Smart Phones and Reading Habits

Jared Longshore
| April 24, 2018

“I know I really need to scroll through Facebook, but it is just so much easier to meditate on the Bible.” Said no one ever. Thinking deeply upon Scripture requires discipline. Mindlessly ingesting breaking news, tweets, and posts requires wifi and thumbs.

I’ve mentioned before that the we and our smart phones are like the neighborhood boys with the 4th of July fireworks. They could light up the night sky commemorating something worth remembering. Or, they could burn down the neighborhood. When it comes to our smart phones and our reading habits, we want to make sure those bottle rockets are pointed in the right direction.

The potential upside is the access we now have to great books and discerning readers. This access simply could not have been dreamed of only a short time ago. But the challenge before us is the great amount of self-control required to read well in the digital age. This is no walk in the park since “we have been initiated into a kind of entertainment-convenience that makes books feel downright outdated, inconvenient, and far too demanding” (79).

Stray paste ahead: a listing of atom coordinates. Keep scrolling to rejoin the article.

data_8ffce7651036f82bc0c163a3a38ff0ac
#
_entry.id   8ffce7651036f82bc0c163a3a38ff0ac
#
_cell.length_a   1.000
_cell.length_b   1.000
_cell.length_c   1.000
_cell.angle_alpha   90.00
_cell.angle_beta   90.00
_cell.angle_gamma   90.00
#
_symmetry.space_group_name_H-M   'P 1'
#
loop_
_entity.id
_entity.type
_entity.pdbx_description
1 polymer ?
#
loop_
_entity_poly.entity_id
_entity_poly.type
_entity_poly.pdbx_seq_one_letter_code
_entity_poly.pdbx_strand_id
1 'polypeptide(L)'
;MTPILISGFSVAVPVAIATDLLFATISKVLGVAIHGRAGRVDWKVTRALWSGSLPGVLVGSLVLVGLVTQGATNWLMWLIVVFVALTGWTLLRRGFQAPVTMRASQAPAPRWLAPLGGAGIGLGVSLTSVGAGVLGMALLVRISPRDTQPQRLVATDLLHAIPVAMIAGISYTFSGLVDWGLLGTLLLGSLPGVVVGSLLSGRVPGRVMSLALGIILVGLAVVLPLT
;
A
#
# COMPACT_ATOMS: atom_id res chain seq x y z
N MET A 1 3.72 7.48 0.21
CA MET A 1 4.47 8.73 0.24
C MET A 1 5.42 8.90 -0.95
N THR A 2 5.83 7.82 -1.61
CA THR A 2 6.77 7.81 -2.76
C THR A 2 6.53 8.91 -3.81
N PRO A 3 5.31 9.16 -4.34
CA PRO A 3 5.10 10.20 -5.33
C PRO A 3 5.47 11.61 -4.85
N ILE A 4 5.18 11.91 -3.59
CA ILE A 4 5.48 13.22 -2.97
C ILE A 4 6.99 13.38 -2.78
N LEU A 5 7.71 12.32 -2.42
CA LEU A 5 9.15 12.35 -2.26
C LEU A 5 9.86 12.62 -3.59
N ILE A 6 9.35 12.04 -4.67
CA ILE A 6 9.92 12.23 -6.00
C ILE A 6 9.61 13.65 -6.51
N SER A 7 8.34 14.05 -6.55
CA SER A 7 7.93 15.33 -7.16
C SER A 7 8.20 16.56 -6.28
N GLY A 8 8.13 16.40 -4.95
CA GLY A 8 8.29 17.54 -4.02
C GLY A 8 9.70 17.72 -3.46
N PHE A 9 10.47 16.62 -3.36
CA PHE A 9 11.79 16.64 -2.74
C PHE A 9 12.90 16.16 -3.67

Given the endless amount of words we can now read on the internet, and the speed at which they come upon us, Nicholas Carr recalled, “Once I was a scuba diver in the sea of words, now I zip along the surface like a guy on a Jet Ski” (The Shallows, 7). So, “the literacy problem we face today is not illiteracybut aliteracy, a digital skimming that is simply an attempt to keep up with a deluge of information coming through our phones rather than slowing down and soaking up what is most important” (85).

Neil Postman is insightful here–“What Orwell feared were those who would ban books. What Huxley feared was that there would be no reason to ban a book, for there would be no one who wanted to read one. Orwell feared those who would deprive us of information. Huxley feared those who would give us so much that we would be reduced to passivity and egotism” (Amusing Ourselves to Death vii).

The amount of content can be challenging. But Reinke identifies the heart of the problem by lamenting the “nutritional deficiency” of the content so regularly ingested online–“Breaking news, tabloid gossip, viral memes, and the latest controversies in sports, politics, and entertainment all draw us to our phones as if they were deep-fried Twinkies held out on sticks at the state fair” (146).

You know the problem with deep-fried Twinkies at the state fair? Yeah, you know the problem with deep-fried Twinkies at the state fair.

So if you’re scrolling yourself through Augustine’s Confessions, Newton, and Solomon’s Proverbs, then scroll on. But be honest with yourself if you’re just scrolling yourself into oblivion. That fried cream and sugar may be sweet on the way down, but prepare for the bellyache.

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